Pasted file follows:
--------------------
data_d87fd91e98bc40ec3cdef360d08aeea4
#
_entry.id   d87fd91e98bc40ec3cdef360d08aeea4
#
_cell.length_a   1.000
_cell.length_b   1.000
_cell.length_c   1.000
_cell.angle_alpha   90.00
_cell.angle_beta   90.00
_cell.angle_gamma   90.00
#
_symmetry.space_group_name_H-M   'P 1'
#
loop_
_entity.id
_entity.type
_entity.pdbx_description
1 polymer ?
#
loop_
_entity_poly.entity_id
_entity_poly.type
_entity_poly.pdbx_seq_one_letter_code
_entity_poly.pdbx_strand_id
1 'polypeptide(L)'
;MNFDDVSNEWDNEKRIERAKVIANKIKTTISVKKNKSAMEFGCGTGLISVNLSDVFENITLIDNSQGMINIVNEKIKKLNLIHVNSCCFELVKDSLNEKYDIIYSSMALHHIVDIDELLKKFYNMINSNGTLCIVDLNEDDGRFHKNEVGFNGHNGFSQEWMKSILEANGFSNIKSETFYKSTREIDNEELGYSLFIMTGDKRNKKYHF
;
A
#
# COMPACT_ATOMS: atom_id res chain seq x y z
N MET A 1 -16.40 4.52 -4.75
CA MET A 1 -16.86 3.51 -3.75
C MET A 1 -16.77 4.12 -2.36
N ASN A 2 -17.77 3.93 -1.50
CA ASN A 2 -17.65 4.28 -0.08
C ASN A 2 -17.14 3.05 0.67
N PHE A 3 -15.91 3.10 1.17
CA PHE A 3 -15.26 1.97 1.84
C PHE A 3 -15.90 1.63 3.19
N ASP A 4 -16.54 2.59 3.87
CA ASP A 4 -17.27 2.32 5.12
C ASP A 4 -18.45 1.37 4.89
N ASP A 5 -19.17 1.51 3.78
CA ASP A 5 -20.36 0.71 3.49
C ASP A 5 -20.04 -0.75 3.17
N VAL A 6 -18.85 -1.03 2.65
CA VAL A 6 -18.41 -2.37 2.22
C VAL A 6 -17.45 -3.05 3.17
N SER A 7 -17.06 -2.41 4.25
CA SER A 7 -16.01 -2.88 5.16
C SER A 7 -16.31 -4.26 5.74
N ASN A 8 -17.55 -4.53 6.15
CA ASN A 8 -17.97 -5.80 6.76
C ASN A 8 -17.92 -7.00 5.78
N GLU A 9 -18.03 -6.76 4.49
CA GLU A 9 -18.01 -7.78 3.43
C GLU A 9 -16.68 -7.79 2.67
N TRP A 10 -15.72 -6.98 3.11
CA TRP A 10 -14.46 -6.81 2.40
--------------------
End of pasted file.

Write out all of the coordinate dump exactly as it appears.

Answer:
data_d87fd91e98bc40ec3cdef360d08aeea4
#
_entry.id   d87fd91e98bc40ec3cdef360d08aeea4
#
_cell.length_a   1.000
_cell.length_b   1.000
_cell.length_c   1.000
_cell.angle_alpha   90.00
_cell.angle_beta   90.00
_cell.angle_gamma   90.00
#
_symmetry.space_group_name_H-M   'P 1'
#
loop_
_entity.id
_entity.type
_entity.pdbx_description
1 polymer ?
#
loop_
_entity_poly.entity_id
_entity_poly.type
_entity_poly.pdbx_seq_one_letter_code
_entity_poly.pdbx_strand_id
1 'polypeptide(L)'
;MNFDDVSNEWDNEKRIERAKVIANKIKTTISVKKNKSAMEFGCGTGLISVNLSDVFENITLIDNSQGMINIVNEKIKKLNLIHVNSCCFELVKDSLNEKYDIIYSSMALHHIVDIDELLKKFYNMINSNGTLCIVDLNEDDGRFHKNEVGFNGHNGFSQEWMKSILEANGFSNIKSETFYKSTREIDNEELGYSLFIMTGDKRNKKYHF
;
A
#
# COMPACT_ATOMS: atom_id res chain seq x y z
N MET A 1 -16.40 4.52 -4.75
CA MET A 1 -16.86 3.51 -3.75
C MET A 1 -16.77 4.12 -2.36
N ASN A 2 -17.77 3.93 -1.50
CA ASN A 2 -17.65 4.28 -0.08
C ASN A 2 -17.14 3.05 0.67
N PHE A 3 -15.91 3.10 1.17
CA PHE A 3 -15.26 1.97 1.84
C PHE A 3 -15.90 1.63 3.19
N ASP A 4 -16.54 2.59 3.87
CA ASP A 4 -17.27 2.32 5.12
C ASP A 4 -18.45 1.37 4.89
N ASP A 5 -19.17 1.51 3.78
CA ASP A 5 -20.36 0.71 3.49
C ASP A 5 -20.04 -0.75 3.17
N VAL A 6 -18.85 -1.03 2.65
CA VAL A 6 -18.41 -2.37 2.22
C VAL A 6 -17.45 -3.05 3.17
N SER A 7 -17.06 -2.41 4.25
CA SER A 7 -16.01 -2.88 5.16
C SER A 7 -16.31 -4.26 5.74
N ASN A 8 -17.55 -4.53 6.15
CA ASN A 8 -17.97 -5.80 6.76
C ASN A 8 -17.92 -7.00 5.78
N GLU A 9 -18.03 -6.76 4.49
CA GLU A 9 -18.01 -7.78 3.43
C GLU A 9 -16.68 -7.79 2.67
N TRP A 10 -15.72 -6.98 3.11
CA TRP A 10 -14.46 -6.81 2.40